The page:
When It's Wrong TO Make Up Stories

Have you ever caught yourself stressing out about a future situation? You’ve convinced yourself that you already know how things are going to turn out, so you’re anticipating the worst. Or you are confident someone didn’t like you, only to find out later they have no problem with you at all and actually think you’re great!? We have to consciously determine whether if what we feel is based on fact or on a story that we made up.

Excerpt from Dr. Brene Brown’s Rising Strong on making up stories.

“In the absence of data, we will always make up stories. It’s how we are wired. In fact, the need to make up a story, especially when we are hurt, is part of our most primitive survival wiring. Meaning making up stories is in our biology, and our default is often to come up with a story that makes sense, feels familiar, and offers us insight into how best to self-protect. What we’re trying to do in the rumble with the truth - is a conscious choice. A brave, conscious choice.

Robert Burton, a neurologist and novelist, explains that our brain rewards us with dopamine when we recognize and complete patterns. Stories are patterns. The brain recognizes the familiar beginning-middle-end structure of a story and rewards us for clearing up the ambiguity. Unfortunately, we don’t need to be accurate, just certain.

Burton writes, ‘Because we are compelled to make stories, we are often compelled to take incomplete stories and run with them.’ He goes on to say that even with a half story in our minds, ‘we earn a dopamine reward every time it helps us understand something in our world - even if that explanation is incomplete or wrong.’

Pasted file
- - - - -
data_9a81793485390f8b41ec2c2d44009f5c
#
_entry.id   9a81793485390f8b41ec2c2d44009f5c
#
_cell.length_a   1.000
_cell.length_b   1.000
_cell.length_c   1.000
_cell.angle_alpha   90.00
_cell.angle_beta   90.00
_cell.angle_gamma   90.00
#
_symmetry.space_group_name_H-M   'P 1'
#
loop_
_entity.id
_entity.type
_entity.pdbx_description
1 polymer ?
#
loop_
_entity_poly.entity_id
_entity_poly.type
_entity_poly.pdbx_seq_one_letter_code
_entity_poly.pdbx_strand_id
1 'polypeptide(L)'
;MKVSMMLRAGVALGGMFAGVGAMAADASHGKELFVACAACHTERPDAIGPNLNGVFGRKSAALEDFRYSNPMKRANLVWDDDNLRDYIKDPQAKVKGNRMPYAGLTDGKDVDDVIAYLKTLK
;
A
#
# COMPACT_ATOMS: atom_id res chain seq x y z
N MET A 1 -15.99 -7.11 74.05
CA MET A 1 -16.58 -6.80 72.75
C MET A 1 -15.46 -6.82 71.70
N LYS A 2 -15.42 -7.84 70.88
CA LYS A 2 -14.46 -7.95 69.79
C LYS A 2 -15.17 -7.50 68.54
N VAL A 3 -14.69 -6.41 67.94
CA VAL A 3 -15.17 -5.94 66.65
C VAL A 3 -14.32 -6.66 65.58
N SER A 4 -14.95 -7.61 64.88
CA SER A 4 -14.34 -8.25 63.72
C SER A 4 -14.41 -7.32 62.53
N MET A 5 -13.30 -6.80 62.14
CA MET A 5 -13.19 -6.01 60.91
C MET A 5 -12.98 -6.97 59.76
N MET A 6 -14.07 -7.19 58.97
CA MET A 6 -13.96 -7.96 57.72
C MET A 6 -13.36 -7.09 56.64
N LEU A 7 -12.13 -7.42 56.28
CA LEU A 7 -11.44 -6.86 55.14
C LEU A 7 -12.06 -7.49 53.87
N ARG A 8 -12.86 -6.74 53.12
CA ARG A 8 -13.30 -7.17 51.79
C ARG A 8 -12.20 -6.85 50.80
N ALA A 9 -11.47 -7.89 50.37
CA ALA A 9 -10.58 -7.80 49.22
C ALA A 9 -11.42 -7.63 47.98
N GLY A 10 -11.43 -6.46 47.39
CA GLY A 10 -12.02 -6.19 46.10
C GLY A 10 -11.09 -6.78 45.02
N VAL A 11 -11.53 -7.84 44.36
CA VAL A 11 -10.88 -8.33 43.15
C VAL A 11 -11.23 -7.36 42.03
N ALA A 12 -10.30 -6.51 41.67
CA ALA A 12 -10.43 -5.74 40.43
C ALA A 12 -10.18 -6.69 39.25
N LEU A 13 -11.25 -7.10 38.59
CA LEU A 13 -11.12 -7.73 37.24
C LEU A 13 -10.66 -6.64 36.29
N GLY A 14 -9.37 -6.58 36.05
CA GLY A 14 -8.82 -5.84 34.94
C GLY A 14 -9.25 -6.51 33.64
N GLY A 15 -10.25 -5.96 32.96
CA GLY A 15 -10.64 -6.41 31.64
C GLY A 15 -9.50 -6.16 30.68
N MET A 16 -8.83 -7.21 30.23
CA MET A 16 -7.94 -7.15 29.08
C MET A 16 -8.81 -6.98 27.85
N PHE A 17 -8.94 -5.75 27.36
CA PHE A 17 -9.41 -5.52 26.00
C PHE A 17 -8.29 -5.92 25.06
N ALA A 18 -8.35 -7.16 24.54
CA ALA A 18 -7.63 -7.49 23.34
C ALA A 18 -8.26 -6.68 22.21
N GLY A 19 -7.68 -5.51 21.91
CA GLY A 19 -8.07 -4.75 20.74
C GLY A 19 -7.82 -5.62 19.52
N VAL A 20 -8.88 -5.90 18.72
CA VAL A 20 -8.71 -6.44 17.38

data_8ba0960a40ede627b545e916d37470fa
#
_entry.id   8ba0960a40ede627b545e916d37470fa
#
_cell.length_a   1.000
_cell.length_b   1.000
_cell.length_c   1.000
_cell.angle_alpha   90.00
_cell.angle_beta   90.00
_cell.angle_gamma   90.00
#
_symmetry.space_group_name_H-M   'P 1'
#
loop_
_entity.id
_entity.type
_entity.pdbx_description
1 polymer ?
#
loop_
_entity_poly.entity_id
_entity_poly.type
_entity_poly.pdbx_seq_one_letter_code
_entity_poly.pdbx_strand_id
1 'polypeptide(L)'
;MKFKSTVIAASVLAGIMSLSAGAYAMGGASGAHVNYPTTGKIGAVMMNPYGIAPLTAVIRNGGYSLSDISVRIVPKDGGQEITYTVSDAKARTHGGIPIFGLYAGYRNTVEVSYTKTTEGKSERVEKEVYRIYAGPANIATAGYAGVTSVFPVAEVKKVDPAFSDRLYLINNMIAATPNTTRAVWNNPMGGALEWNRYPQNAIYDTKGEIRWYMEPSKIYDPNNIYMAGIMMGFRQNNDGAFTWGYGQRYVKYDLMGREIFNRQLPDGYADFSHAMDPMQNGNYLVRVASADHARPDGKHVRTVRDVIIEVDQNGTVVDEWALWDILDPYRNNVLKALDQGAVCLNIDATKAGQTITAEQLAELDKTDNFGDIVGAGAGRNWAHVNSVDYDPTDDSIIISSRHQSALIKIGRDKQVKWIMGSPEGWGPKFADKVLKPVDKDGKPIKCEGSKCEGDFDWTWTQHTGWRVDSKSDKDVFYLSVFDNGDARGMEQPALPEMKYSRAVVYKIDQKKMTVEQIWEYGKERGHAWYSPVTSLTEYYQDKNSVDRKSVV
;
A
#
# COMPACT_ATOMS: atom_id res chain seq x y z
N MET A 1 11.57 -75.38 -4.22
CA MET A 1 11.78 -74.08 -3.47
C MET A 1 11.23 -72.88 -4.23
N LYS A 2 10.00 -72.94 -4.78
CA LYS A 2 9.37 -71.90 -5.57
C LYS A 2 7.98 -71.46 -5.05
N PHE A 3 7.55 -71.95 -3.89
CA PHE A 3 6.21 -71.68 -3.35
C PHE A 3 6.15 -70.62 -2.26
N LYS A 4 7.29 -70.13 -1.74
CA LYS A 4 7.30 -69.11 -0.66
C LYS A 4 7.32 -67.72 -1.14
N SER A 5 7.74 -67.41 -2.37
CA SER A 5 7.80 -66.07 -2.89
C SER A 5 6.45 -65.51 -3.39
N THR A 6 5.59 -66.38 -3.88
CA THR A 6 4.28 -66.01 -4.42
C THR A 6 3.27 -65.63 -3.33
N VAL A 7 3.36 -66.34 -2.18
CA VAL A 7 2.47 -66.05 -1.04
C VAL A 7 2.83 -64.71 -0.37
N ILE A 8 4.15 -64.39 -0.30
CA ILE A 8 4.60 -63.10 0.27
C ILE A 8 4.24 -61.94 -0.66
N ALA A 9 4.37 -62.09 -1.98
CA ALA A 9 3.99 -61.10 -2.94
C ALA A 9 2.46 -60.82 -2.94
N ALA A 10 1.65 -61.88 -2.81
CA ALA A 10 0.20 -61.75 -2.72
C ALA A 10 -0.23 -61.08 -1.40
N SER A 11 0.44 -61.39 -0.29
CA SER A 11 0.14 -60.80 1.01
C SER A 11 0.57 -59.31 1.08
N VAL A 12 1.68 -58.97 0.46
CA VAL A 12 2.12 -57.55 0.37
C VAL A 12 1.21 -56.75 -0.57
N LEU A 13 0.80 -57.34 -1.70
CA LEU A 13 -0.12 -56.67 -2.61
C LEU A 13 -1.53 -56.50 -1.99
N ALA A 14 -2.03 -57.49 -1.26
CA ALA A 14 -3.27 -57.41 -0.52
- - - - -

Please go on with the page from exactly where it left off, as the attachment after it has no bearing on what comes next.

What do we call a story that’s based on limited read data and imagined data blended into coherent, emotionally satisfying version of reality? A conspiracy theory. Drawing on extensive research and history, English professor and science writer Jonathan Gottschall examines the human need for story in his book The Storytelling Animal. He explains that there’s growing evidence that ‘ordinary, mentally healthy people are strikingly prone to confabulate in everyday situations.’ Social workers always use the word confabulate when talking about how dementia or a brain injury sometimes causes people to replace missing information with something false that they believe to be true. The stories were confabulations - lies, honestly told.

Many of my research participants who had gone through a painful breakup or divorce, been betrayed by a partner, or experienced a distant or uncaring relationship with a parent or family member spoke about responding to their pain with a story about being unlovable. A narrative questioning if they were worthy of being loved. This may be the most dangerous conspiracy theory of all. If there’s one thing I’ve learned over the past thirteen years, it’s this: just because someone isn’t willing or able to love us, it doesn’t mean that we are unlovable.”

Dr. Brown continues on by explaining that we need to get good at recognizing the stories we are making up. The best way to do this is intentionally writing down in drafts. Every draft can be small enough to fit on a post-it note. It doesn’t have to be well written or even a full paragraph. Just get it down. The first draft is the five-year-old-tyrant - no filter, write every word that come to mind. In the next draft, it’s time to explore the ins and outs of your story. Ask yourself “what assumptions am I allowing in my story?” Write those down. Ask yourself, “what clarification do I need from the other people in this story?” Write it down. Finally, ask yourself, “What am I really feeling?” Write it down.

In terms of communication, it’s also healthy to dialogue honestly by confessing, “the story I’m making up in my head is…” Let the other person know what conspiracy is feeding into conflict. Continue talking until the facts are at the surface and the emotions you feel help rather than hinder your relationship.

As creatives, I believe this process is uniquely important because creating something out of nothing is admired and desired in the artistic community. Making up stories to fill novels or canvases is one thing, but making up stories that alter our perception of truth can lead us to a place of mental ill-health. Take care of yourself, friend.

Ashlee Wright